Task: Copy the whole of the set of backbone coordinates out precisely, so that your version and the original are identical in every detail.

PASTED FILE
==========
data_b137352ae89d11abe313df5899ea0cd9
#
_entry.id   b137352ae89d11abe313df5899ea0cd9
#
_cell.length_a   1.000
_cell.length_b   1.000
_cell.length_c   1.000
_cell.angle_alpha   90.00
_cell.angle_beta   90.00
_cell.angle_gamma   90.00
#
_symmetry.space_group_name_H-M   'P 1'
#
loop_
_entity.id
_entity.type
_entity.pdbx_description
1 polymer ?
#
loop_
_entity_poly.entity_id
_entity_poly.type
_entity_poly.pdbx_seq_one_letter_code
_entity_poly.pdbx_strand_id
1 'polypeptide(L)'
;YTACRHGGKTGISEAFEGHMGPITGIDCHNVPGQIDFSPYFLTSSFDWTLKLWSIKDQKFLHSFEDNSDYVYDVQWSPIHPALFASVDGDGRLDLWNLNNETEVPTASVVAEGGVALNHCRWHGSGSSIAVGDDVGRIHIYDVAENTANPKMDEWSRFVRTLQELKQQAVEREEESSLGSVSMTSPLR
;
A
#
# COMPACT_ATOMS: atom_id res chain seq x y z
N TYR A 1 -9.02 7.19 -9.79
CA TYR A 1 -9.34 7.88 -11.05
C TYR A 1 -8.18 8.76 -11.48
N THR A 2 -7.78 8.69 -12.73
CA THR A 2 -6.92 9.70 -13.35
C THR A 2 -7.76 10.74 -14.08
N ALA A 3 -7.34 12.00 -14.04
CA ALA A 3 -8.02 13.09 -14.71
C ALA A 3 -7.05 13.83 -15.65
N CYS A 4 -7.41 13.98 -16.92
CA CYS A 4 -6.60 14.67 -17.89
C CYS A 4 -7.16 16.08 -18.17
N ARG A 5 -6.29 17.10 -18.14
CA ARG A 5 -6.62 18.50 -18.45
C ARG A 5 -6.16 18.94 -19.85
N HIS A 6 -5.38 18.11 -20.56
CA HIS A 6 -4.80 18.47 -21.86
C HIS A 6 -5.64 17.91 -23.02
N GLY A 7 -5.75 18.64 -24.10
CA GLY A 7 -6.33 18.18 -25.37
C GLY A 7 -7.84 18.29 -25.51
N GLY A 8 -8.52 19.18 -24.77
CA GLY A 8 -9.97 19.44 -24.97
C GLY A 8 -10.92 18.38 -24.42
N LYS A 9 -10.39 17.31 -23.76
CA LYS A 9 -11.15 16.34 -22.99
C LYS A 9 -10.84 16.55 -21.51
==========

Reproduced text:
data_b137352ae89d11abe313df5899ea0cd9
#
_entry.id   b137352ae89d11abe313df5899ea0cd9
#
_cell.length_a   1.000
_cell.length_b   1.000
_cell.length_c   1.000
_cell.angle_alpha   90.00
_cell.angle_beta   90.00
_cell.angle_gamma   90.00
#
_symmetry.space_group_name_H-M   'P 1'
#
loop_
_entity.id
_entity.type
_entity.pdbx_description
1 polymer ?
#
loop_
_entity_poly.entity_id
_entity_poly.type
_entity_poly.pdbx_seq_one_letter_code
_entity_poly.pdbx_strand_id
1 'polypeptide(L)'
;YTACRHGGKTGISEAFEGHMGPITGIDCHNVPGQIDFSPYFLTSSFDWTLKLWSIKDQKFLHSFEDNSDYVYDVQWSPIHPALFASVDGDGRLDLWNLNNETEVPTASVVAEGGVALNHCRWHGSGSSIAVGDDVGRIHIYDVAENTANPKMDEWSRFVRTLQELKQQAVEREEESSLGSVSMTSPLR
;
A
#
# COMPACT_ATOMS: atom_id res chain seq x y z
N TYR A 1 -9.02 7.19 -9.79
CA TYR A 1 -9.34 7.88 -11.05
C TYR A 1 -8.18 8.76 -11.48
N THR A 2 -7.78 8.69 -12.73
CA THR A 2 -6.92 9.70 -13.35
C THR A 2 -7.76 10.74 -14.08
N ALA A 3 -7.34 12.00 -14.04
CA ALA A 3 -8.02 13.09 -14.71
C ALA A 3 -7.05 13.83 -15.65
N CYS A 4 -7.41 13.98 -16.92
CA CYS A 4 -6.60 14.67 -17.89
C CYS A 4 -7.16 16.08 -18.17
N ARG A 5 -6.29 17.10 -18.14
CA ARG A 5 -6.62 18.50 -18.45
C ARG A 5 -6.16 18.94 -19.85
N HIS A 6 -5.38 18.11 -20.56
CA HIS A 6 -4.80 18.47 -21.86
C HIS A 6 -5.64 17.91 -23.02
N GLY A 7 -5.75 18.64 -24.10
CA GLY A 7 -6.33 18.18 -25.37
C GLY A 7 -7.84 18.29 -25.51
N GLY A 8 -8.52 19.18 -24.77
CA GLY A 8 -9.97 19.44 -24.97
C GLY A 8 -10.92 18.38 -24.42
N LYS A 9 -10.39 17.31 -23.76
CA LYS A 9 -11.15 16.34 -22.99
C LYS A 9 -10.84 16.55 -21.51